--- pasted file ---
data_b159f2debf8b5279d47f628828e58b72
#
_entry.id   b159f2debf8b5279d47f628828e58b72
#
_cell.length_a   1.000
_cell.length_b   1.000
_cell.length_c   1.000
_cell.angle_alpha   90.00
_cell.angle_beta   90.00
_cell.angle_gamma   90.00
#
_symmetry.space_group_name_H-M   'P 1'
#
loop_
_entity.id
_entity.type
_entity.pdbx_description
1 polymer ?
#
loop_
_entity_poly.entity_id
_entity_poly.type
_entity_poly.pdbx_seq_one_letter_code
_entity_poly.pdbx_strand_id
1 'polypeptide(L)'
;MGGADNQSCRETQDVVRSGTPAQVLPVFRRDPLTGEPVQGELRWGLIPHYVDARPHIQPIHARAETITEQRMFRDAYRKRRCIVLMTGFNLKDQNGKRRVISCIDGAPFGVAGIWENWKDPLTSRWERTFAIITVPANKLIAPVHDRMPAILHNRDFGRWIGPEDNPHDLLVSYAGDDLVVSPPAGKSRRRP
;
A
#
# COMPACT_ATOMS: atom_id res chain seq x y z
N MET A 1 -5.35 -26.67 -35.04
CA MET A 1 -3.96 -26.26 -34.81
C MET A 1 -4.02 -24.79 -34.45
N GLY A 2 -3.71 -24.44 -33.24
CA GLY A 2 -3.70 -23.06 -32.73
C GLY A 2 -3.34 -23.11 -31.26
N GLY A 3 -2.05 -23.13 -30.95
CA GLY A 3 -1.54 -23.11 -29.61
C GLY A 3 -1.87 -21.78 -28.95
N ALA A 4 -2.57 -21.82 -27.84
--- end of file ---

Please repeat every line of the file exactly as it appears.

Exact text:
data_b159f2debf8b5279d47f628828e58b72
#
_entry.id   b159f2debf8b5279d47f628828e58b72
#
_cell.length_a   1.000
_cell.length_b   1.000
_cell.length_c   1.000
_cell.angle_alpha   90.00
_cell.angle_beta   90.00
_cell.angle_gamma   90.00
#
_symmetry.space_group_name_H-M   'P 1'
#
loop_
_entity.id
_entity.type
_entity.pdbx_description
1 polymer ?
#
loop_
_entity_poly.entity_id
_entity_poly.type
_entity_poly.pdbx_seq_one_letter_code
_entity_poly.pdbx_strand_id
1 'polypeptide(L)'
;MGGADNQSCRETQDVVRSGTPAQVLPVFRRDPLTGEPVQGELRWGLIPHYVDARPHIQPIHARAETITEQRMFRDAYRKRRCIVLMTGFNLKDQNGKRRVISCIDGAPFGVAGIWENWKDPLTSRWERTFAIITVPANKLIAPVHDRMPAILHNRDFGRWIGPEDNPHDLLVSYAGDDLVVSPPAGKSRRRP
;
A
#
# COMPACT_ATOMS: atom_id res chain seq x y z
N MET A 1 -5.35 -26.67 -35.04
CA MET A 1 -3.96 -26.26 -34.81
C MET A 1 -4.02 -24.79 -34.45
N GLY A 2 -3.71 -24.44 -33.24
CA GLY A 2 -3.70 -23.06 -32.73
C GLY A 2 -3.34 -23.11 -31.26
N GLY A 3 -2.05 -23.13 -30.95
CA GLY A 3 -1.54 -23.11 -29.61
C GLY A 3 -1.87 -21.78 -28.95
N ALA A 4 -2.57 -21.82 -27.84